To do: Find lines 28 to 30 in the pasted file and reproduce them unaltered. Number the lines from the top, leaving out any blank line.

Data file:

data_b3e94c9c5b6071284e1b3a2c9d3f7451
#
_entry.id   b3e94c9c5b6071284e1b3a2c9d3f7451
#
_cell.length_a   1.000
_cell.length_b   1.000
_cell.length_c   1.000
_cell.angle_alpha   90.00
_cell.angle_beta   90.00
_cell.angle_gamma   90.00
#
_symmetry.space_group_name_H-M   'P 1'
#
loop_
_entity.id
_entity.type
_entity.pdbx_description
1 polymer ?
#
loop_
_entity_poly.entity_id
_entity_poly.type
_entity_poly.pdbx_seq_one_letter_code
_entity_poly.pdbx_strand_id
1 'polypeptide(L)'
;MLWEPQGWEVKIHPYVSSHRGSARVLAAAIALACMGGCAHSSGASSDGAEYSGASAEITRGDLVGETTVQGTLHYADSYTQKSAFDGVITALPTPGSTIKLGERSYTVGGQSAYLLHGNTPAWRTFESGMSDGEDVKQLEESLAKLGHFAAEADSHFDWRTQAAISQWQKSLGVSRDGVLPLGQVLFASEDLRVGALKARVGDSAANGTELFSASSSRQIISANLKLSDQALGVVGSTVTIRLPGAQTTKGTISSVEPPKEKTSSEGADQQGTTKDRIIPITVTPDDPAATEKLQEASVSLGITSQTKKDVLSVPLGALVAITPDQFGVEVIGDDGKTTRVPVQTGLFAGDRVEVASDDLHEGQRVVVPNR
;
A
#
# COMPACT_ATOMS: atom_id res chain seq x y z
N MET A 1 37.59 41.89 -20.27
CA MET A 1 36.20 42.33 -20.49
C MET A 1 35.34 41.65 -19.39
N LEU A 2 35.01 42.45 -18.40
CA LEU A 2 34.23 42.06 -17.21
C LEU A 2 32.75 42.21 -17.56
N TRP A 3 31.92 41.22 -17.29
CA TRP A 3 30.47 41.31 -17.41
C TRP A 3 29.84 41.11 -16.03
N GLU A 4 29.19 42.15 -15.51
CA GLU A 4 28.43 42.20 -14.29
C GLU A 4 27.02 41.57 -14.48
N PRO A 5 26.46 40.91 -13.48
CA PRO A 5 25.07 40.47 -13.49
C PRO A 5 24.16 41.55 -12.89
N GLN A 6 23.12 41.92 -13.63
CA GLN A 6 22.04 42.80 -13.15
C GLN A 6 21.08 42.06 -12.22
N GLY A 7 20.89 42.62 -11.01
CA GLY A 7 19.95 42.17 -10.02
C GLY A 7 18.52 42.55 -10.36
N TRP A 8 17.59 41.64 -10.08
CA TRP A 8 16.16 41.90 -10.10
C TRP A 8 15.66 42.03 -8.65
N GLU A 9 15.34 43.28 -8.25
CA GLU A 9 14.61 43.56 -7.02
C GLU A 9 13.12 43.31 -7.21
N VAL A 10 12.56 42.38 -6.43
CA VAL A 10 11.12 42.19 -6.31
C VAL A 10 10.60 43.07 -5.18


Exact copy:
A
#
# COMPACT_ATOMS: atom_id res chain seq x y z